I’ll be damned too. I learned a couple of things today. My guess was based on the ecobee sensors, which I assumed were zigbee 2.4.

Should’ve just said “whatever ecobee sensors use”.


@NJHaley, @scorp508:

ecobee sensors and the zigbee radio in the ecobee3/4 definitely use ~915 MHz. Source - an ecobee engineer.

As an aside - funny how we tend to coalesce around the same tech. I’m an Ecobee user as well.


Would it be ironic if you used Nest?


:sunglasses: Oh good, another person I can put this idea in front of. I really would like to see ecobees able to talk to each other in a mesh. :smiley: :wink: I hope you’ll forgive me for getting a bit off track for a moment, @aaiyar.

A New England home here with 5 zones of forced hot water heat and two independent air conditioning zones (upstairs and downstairs) retrofitted later in the home’s life. I keep hoping some day the ecobees which only control heating zones will be able to be used as remote sensors (over Zigbee so loss of Wi-Fi isn’t an issue) to the ecobees in charge of the larger cooling zones. The app would ask you if you have any devices located in overlapping zones and setup device partnerships.

Picture this…

  • ecobee 1 - within and controls heating zone 1, and is within & controls cooling zone 1 (1st floor)
  • ecobee 2 - within and controls heating zone 2, and is within cooling zone 1
  • ecobee 3 - within and controls heating zone 3, and is within & controls cooling zone 2 (2nd floor)
  • ecobee 4 - within and controls heating zone 4, and is within cooling zone 2
  • ecobee 5 - within and controls heating zone 5, and is within cooling zone 2

Then with device partnerships…

  • E2 to talk to E1 and if E1 is in cooling mode then E2 report back temp like a remote sensor would.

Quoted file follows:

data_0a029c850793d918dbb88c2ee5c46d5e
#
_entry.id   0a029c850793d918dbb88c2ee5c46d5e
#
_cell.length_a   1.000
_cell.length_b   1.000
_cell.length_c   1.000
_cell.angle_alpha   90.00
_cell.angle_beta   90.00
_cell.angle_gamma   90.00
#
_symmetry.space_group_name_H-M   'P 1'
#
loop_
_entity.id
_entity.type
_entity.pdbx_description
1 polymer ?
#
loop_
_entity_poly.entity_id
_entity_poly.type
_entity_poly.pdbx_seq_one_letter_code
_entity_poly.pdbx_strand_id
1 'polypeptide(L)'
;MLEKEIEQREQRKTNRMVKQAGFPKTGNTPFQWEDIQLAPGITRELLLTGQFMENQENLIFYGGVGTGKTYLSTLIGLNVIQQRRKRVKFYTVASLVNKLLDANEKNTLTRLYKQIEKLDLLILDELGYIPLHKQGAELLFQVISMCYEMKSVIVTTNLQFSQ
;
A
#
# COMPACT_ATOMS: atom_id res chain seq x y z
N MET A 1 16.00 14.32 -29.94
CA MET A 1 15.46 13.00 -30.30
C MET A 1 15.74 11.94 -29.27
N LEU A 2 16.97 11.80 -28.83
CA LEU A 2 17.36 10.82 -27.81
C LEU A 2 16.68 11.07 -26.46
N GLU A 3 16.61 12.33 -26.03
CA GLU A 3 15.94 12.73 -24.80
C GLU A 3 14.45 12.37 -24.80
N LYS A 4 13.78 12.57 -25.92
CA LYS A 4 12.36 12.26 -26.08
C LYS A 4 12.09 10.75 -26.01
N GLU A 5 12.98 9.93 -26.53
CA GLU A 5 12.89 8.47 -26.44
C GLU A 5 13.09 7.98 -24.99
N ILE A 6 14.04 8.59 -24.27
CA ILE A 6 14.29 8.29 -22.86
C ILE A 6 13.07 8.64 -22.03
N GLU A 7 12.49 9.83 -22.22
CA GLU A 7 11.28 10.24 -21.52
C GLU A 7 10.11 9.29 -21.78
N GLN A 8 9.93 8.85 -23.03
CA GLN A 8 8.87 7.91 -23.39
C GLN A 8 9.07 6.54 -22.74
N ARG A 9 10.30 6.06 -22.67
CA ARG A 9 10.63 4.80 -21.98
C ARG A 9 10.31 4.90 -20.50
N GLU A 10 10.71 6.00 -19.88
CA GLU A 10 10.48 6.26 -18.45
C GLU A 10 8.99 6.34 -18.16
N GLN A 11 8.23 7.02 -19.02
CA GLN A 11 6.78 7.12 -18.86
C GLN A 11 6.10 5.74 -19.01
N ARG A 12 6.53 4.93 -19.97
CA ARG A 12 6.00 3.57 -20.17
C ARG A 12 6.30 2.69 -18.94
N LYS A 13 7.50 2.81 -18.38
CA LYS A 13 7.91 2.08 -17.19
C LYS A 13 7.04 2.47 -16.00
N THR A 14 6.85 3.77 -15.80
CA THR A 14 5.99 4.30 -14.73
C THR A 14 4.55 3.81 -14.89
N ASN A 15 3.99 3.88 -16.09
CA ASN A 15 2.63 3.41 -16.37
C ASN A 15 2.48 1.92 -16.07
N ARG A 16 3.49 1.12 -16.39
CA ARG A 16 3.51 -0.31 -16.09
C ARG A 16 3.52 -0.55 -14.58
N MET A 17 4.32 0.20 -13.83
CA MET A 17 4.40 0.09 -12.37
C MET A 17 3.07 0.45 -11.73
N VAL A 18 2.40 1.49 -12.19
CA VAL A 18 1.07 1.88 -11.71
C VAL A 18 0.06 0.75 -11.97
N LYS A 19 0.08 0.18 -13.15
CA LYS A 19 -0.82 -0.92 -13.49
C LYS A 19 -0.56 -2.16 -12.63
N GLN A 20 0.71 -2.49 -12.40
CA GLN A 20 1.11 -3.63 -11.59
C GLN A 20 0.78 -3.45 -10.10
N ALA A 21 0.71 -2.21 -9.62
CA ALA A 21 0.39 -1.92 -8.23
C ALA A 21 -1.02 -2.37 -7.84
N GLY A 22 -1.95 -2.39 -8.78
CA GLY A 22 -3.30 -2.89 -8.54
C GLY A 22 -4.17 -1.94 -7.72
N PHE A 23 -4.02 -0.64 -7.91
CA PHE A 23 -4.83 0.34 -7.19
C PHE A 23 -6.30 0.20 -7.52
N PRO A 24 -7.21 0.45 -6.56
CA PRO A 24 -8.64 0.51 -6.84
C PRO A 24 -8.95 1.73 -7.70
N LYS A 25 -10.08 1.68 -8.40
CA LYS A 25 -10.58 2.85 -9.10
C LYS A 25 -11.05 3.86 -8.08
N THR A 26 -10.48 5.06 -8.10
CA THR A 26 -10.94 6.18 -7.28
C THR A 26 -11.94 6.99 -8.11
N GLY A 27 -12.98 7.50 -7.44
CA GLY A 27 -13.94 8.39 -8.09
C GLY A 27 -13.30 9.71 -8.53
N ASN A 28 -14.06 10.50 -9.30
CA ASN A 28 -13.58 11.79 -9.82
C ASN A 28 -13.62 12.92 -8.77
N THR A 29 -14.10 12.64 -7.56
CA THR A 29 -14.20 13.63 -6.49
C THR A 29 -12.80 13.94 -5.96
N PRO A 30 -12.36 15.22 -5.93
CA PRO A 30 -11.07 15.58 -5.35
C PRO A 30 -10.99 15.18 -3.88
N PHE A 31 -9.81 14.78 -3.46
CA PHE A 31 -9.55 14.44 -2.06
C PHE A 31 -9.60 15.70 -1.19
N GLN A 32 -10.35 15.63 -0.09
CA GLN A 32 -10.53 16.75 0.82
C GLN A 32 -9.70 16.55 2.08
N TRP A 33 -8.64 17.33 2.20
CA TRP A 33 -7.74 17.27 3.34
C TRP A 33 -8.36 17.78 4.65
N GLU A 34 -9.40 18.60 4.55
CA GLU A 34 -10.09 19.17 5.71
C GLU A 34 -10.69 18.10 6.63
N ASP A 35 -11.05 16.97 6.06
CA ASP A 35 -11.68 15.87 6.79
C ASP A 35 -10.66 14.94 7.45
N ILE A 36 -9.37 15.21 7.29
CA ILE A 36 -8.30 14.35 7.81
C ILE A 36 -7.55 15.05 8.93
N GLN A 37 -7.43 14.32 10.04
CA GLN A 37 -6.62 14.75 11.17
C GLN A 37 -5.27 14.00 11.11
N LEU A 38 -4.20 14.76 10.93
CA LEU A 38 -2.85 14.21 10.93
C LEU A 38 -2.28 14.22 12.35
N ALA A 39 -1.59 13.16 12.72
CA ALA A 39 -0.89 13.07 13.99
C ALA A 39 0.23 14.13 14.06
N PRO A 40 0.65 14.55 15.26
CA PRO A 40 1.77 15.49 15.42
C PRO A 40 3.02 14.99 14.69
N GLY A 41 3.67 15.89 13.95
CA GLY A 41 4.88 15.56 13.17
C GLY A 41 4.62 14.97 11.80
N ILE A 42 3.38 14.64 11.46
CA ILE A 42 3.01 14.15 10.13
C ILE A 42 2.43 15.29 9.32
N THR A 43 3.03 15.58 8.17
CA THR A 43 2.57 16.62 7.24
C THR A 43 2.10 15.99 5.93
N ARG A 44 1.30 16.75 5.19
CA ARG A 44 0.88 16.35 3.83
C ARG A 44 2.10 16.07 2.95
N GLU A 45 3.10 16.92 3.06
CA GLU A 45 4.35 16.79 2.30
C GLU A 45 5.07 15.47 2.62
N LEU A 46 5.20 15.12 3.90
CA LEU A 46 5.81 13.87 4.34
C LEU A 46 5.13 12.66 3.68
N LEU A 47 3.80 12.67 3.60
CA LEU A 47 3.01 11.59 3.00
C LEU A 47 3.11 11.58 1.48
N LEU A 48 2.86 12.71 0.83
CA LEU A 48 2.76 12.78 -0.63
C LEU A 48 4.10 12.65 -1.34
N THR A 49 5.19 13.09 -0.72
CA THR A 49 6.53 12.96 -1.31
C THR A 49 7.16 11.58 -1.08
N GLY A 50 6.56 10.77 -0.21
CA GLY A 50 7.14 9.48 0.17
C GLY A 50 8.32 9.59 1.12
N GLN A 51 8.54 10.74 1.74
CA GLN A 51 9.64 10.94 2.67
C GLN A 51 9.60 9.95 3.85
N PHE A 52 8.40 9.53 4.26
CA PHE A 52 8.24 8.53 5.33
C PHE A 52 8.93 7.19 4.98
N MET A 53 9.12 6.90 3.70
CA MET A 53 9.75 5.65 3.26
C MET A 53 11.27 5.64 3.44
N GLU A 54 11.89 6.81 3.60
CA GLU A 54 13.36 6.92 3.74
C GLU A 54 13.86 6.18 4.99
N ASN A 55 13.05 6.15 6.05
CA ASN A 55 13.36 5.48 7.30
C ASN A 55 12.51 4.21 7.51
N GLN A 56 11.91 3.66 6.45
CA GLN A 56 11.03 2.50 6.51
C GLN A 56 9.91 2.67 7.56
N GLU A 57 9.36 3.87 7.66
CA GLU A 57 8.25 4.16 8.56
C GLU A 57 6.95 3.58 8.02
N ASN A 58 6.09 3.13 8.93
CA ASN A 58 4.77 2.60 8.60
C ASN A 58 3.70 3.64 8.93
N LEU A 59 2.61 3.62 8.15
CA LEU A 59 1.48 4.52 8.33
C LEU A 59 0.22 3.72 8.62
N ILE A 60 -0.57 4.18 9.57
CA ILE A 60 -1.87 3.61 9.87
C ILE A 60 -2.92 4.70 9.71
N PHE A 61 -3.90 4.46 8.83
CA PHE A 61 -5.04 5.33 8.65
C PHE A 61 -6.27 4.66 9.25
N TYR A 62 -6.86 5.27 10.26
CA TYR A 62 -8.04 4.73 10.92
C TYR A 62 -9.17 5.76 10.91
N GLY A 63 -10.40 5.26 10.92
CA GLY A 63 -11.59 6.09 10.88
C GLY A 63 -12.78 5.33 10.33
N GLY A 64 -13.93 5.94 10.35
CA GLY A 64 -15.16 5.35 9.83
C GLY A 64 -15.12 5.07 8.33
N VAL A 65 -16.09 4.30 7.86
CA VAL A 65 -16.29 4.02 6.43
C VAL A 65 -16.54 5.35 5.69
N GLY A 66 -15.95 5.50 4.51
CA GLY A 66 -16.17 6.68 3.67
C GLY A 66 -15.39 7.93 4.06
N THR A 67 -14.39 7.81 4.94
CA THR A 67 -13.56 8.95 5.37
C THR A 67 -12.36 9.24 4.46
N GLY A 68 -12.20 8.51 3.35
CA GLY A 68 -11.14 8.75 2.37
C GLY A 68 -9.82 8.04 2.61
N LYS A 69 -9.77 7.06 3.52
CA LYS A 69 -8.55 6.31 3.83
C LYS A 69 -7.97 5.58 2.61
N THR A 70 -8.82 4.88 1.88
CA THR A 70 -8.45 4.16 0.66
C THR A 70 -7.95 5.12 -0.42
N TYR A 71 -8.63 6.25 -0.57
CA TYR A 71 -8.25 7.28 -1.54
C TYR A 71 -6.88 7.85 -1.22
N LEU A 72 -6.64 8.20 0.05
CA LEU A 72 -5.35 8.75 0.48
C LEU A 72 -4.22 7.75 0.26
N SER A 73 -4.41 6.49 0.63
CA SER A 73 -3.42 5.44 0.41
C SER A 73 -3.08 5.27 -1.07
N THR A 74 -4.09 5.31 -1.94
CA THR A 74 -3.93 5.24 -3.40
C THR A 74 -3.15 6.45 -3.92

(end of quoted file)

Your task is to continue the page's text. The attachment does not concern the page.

• E4/E5 to talk to E3, and if E3 is in cooling mode then E4/E5 report back temp like a remote sensor would.

It would cut down on how many remote sensors E1 and E3 need attached (there may still be a few, just less) during cooling season. There would already be other ecobee devices capable of measuring and reporting temperature scattered throughout the home back to the ecobee turning the cooling system on/off.

I also would like to see the ability to designate each remote sensor attached to an ecobee as used for “heating only”, “cooling only”, or “both” when the ecobee the remote sensor is registered to (E1 and E3 above) control both heating and cooling zones, but the remote sensor may be in a room that has a different ecobee controlling the heat for that room. It removes the need to remember to turn remote sensors on/off depending on if you’re in the heating or cooling season.

And a pony… a pony would be lovely. :angel:t2::+1:t2::horse: :smiley:



Sorry - I didn’t state that clearly. The person who told me that ecobee sensors use an encrypted zigbee link layer is an ecobee engineer. I’m not an engineer of any sort. I was the sort of kid that ran away from math and physics in college :neutral_face: - to my current disappointment.